Ray Wilkins picks his best XI
Just a few days ago, there was a very interesting interview by Matt Lawton for the Daily Mail - the subject was Ray "Butch" Wilkins.
It is my opinion that whenever I see Wilkins on TV that he has nearly always come across as being level headed and probably a calming influence in any dressing room. I must admit to being surprised about his driving offences a few months ago as this seemed to be out of character and for an ex-player with so much knowledge of the game, it does seem somewhat surprising that he has found managerial roles really tough to come by.
When I was about twelve years old, a friend of mine had a younger brother who was only about five or six years old at the time. He was in the process of losing his baby teeth and had a massive gap at the front and on the top side of his mouth - he was instantly given the nickname "Joe Jordan".
Joe himself became known as "Jaws" or "Lo Squalo" (the shark) when he later played for AC Milan having lost his front teeth during a Leeds United reserve team match. In his time as manager of Bristol City, fans produced giant inflatable teeth instead of the more traditional bananas that for some inexplicable reason were all the rage in the late 80's.
Apart from Manchester United fans, there were not that many people in England that particularly liked Eric Cantona. The Frenchman portrayed arrogance and an eliteness that he embodied any time that he put on a shirt for United with his collar up swooning around the pitch with a prescience suggesting he owned it and looking down on all other players.
But this article is to do with one particular episode of Cantona's career - the infamous sending off at Crystal Palace in 1995 when after being red carded he then proceded to kung fu kick a Palace fan in the crowd. I can still recall being on the phone at the time and as the 9 o clock news started the first thing shown was the video footage of this incident that had just happened moments earlier. I told my friend on the other end of the line to quickly turn on his TV because I was in a state of disbelief as to what I had just seen. For the next half an hour or so we were still on the phone talking about all the possible ramifications that Cantona now faced.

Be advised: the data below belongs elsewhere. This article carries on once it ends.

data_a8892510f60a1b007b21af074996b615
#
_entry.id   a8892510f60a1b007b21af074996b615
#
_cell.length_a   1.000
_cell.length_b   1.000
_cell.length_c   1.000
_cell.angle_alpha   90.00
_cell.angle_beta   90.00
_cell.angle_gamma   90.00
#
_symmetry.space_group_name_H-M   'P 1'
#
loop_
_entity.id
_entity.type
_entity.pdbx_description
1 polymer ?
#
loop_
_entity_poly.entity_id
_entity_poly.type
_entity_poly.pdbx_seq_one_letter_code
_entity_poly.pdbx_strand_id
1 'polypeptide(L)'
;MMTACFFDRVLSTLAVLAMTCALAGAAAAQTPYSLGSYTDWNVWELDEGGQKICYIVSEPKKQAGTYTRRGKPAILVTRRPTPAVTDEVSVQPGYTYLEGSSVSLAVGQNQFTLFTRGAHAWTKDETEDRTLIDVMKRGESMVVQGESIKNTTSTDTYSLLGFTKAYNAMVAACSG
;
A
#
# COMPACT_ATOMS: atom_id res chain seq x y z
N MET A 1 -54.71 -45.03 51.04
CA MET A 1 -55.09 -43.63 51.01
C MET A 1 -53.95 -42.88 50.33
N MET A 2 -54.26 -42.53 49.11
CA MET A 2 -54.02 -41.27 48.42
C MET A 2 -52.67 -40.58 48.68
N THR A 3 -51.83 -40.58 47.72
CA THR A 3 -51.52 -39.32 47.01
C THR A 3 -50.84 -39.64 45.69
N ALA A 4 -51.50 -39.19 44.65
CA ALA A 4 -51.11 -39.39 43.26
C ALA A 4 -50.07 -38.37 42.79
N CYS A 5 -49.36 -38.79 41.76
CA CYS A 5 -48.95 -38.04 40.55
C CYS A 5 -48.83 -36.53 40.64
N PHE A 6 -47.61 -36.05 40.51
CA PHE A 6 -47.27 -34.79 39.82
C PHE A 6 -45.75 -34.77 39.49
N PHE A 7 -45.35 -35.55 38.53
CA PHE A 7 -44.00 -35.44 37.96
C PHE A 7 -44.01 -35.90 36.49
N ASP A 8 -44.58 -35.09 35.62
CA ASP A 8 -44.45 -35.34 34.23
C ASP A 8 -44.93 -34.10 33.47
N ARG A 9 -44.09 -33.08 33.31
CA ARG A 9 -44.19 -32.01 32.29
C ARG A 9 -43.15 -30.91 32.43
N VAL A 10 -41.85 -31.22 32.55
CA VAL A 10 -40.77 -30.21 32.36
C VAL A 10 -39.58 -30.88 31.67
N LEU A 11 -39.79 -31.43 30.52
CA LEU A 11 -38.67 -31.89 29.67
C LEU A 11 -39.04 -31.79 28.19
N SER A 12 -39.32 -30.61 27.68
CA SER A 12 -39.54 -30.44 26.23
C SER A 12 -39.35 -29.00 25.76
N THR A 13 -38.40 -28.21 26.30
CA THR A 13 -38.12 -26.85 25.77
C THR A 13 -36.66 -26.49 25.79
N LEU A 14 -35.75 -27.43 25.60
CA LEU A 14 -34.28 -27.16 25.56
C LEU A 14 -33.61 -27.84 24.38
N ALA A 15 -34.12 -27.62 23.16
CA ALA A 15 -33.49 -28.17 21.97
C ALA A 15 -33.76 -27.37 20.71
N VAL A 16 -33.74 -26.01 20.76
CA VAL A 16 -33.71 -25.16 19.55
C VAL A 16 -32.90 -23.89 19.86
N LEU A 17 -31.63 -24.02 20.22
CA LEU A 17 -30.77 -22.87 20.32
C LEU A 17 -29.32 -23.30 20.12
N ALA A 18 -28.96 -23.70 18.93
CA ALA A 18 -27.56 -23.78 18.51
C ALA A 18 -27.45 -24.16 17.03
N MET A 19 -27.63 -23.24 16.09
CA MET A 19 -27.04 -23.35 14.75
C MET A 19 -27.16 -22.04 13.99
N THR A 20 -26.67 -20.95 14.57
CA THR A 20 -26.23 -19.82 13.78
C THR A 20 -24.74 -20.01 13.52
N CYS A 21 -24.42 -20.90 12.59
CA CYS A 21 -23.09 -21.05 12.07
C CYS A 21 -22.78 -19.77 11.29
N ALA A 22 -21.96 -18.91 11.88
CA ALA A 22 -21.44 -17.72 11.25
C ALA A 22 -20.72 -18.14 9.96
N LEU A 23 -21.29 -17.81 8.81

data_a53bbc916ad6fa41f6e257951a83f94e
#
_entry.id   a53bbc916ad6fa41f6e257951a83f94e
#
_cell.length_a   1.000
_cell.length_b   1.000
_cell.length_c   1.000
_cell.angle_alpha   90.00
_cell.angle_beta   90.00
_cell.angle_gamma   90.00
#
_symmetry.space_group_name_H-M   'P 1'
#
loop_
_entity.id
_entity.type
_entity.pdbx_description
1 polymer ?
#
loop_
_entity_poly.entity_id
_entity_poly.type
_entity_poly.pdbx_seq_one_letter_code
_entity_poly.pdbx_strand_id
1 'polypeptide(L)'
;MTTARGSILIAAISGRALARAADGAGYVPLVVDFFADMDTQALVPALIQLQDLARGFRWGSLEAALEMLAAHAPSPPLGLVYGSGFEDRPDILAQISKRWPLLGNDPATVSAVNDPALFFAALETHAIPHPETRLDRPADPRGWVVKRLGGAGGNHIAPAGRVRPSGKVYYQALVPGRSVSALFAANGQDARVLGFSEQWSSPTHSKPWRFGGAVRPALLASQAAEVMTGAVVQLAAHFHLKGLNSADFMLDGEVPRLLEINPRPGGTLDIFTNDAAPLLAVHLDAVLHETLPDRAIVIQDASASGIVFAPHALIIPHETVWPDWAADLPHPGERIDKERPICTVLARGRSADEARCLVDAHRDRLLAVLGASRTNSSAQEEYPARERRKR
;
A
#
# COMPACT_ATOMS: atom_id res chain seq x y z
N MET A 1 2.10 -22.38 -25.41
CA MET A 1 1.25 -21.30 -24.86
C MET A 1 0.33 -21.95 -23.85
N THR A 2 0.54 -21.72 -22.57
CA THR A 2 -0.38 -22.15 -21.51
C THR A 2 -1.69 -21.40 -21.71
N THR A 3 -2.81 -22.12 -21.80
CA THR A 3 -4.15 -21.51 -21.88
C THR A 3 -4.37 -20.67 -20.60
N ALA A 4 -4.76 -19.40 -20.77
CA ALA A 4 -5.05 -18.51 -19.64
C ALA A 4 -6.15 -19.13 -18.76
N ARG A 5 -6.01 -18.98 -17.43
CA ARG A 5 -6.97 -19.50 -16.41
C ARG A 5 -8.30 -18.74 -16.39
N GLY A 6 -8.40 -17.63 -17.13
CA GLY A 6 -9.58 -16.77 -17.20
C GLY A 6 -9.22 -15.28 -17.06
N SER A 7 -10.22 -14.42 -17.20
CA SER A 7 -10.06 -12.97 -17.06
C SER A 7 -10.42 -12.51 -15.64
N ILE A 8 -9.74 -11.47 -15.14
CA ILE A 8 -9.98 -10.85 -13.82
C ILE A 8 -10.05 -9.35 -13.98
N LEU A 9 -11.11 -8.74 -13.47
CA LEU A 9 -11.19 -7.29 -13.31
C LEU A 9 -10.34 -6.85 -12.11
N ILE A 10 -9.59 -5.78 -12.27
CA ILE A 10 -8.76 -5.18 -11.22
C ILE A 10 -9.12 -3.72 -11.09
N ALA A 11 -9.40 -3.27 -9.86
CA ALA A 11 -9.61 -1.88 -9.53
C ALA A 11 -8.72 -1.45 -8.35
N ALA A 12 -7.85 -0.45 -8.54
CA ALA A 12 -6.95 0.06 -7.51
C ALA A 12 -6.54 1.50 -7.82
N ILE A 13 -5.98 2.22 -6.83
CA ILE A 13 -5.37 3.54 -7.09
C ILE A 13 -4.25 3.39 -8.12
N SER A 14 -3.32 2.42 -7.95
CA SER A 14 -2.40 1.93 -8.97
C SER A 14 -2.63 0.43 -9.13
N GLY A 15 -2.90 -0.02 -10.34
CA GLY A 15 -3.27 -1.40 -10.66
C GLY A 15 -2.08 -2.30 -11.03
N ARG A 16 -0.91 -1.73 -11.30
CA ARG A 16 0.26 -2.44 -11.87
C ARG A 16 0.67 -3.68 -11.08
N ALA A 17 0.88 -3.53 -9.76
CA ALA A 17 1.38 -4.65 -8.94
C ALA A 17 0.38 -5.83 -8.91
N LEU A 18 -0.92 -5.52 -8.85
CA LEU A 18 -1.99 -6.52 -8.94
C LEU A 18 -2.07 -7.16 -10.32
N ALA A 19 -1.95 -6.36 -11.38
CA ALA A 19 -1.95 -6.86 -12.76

Legendary Irish defender Paul McGrath was a guest on the couch for Sky's "Goals on Sunday" during the spring of 2012 and during the interview he talked about his international career and playing in the World Cup 1994 and beating Italy in New York.
McGrath came to England in 1982 when he signed for Manchester United from St. Patricks Athletic. A combination of knee problems and alcoholism led to McGrath being side-lined quite often during his seven years at Old Trafford although he still did make over 200 appearances for the club.
Despite the option of retirement and a nice little pay-off in the process, McGrath decided that he wanted to continue to play on and in August 1989 he was bought by Aston Villa for £400,000. Even though the knees still were causing him problems, McGrath managed to make over 300 appearances in the next seven years and won the PFA Player of the Year award in 1993.
McGrath finished his career with short spells at Derby County and Sheffield United finally retired at the age of 39 in 1998. He was selected in the shortlist of players for the best Premier League defenders based on the first twenty years of the Premier League.
There were loads of articles on the old site and I have began to transfer some of the most popular ones over to this site.